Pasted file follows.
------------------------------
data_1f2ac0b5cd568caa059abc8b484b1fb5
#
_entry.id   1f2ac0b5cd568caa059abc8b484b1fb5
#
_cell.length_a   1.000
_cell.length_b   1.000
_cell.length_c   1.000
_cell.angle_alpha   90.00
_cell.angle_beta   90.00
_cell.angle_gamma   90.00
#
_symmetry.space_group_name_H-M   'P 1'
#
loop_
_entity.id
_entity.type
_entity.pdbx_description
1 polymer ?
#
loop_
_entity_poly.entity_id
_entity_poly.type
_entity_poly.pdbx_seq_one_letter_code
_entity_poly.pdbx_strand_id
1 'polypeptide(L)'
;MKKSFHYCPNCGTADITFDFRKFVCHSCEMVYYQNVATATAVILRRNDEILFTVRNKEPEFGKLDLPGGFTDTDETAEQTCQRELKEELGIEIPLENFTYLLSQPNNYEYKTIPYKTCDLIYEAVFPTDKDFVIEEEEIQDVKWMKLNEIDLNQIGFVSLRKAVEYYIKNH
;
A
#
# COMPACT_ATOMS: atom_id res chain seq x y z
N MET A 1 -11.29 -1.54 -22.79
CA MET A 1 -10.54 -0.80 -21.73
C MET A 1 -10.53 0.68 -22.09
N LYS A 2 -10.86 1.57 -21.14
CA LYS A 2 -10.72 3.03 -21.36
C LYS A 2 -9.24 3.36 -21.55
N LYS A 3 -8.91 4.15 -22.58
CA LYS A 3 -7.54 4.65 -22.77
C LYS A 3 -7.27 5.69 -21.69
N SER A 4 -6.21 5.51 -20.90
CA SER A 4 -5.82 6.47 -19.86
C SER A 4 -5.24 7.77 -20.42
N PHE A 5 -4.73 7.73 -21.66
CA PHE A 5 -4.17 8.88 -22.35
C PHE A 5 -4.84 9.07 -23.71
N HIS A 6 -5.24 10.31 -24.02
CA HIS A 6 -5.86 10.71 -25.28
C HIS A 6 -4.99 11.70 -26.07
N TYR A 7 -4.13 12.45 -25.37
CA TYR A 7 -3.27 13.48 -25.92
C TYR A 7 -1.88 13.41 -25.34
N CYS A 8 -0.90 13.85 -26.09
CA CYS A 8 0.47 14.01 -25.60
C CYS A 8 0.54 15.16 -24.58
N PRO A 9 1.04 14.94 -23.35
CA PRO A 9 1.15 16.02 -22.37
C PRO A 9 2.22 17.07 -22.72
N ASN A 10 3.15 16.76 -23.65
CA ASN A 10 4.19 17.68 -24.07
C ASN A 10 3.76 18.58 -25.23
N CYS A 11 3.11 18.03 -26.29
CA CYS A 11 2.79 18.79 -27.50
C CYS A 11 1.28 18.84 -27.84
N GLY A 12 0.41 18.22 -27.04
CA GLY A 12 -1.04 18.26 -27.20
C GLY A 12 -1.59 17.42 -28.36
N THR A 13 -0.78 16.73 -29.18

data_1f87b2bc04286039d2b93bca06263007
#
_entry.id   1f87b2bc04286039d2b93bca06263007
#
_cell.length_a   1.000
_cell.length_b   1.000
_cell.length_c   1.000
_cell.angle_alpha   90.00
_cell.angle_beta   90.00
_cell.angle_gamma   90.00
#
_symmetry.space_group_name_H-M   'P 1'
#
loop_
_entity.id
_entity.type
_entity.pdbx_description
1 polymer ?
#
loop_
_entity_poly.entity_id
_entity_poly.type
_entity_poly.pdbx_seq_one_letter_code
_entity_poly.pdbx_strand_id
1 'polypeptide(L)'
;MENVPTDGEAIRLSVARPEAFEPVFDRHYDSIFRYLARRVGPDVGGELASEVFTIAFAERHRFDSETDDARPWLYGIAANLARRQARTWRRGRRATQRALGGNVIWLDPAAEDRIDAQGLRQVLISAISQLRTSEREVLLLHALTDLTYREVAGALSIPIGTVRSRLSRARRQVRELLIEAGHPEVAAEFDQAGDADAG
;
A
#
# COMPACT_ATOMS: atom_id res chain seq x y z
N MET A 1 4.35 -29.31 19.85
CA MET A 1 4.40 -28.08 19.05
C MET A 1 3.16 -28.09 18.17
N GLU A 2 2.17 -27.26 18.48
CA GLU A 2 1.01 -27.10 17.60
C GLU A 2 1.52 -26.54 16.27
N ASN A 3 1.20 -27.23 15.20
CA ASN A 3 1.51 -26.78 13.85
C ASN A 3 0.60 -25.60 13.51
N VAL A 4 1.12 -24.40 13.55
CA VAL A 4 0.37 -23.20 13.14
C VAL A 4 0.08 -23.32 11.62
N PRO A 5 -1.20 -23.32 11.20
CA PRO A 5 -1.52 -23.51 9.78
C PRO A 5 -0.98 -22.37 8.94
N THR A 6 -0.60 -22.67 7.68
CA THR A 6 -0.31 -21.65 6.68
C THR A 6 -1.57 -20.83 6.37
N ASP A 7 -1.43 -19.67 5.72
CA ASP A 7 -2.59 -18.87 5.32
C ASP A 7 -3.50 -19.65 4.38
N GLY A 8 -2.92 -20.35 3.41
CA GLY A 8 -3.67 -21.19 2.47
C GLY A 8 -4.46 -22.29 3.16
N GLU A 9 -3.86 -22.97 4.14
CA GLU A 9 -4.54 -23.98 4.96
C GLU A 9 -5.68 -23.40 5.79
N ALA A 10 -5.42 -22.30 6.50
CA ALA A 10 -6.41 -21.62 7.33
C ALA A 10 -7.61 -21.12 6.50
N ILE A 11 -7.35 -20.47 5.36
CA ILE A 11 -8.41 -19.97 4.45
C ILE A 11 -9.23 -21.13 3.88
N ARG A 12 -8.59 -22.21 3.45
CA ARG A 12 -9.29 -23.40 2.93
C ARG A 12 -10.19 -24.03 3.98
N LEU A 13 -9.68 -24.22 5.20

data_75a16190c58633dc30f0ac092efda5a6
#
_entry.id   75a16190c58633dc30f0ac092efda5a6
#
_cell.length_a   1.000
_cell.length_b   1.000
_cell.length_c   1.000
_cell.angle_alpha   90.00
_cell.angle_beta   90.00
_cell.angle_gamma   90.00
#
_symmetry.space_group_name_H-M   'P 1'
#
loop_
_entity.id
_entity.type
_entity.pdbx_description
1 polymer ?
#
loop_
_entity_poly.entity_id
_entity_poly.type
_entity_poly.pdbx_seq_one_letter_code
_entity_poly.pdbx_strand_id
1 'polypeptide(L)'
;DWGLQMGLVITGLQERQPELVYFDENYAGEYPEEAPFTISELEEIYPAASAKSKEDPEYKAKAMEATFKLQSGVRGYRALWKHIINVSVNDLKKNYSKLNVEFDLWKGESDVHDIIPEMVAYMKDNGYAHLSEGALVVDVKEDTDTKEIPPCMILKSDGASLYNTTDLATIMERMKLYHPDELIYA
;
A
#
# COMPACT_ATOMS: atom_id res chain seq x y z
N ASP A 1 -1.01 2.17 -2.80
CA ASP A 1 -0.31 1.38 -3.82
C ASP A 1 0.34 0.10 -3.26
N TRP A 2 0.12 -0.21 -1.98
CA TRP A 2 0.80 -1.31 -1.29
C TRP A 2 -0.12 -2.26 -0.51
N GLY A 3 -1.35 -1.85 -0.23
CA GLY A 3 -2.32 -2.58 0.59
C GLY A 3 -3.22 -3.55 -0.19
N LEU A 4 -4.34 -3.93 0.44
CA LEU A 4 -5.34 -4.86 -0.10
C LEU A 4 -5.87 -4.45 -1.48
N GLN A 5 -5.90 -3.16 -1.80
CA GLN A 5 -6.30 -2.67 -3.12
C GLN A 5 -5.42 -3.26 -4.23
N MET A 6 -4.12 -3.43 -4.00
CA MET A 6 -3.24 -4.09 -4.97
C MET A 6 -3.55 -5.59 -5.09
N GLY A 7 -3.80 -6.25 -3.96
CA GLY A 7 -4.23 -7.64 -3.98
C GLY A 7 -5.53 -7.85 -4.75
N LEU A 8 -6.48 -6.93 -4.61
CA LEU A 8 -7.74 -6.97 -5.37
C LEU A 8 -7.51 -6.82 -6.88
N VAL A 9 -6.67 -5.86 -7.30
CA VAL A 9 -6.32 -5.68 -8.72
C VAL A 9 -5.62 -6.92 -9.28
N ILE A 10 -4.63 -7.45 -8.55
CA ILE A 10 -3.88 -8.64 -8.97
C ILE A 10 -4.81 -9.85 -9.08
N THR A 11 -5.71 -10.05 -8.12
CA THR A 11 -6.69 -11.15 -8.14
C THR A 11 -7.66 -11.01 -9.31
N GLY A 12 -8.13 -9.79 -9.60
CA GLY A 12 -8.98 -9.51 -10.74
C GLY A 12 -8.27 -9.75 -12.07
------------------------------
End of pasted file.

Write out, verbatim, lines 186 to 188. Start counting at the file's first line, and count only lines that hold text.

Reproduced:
N LEU A 8 -6.48 -6.93 -4.61
CA LEU A 8 -7.74 -6.97 -5.37
C LEU A 8 -7.51 -6.82 -6.88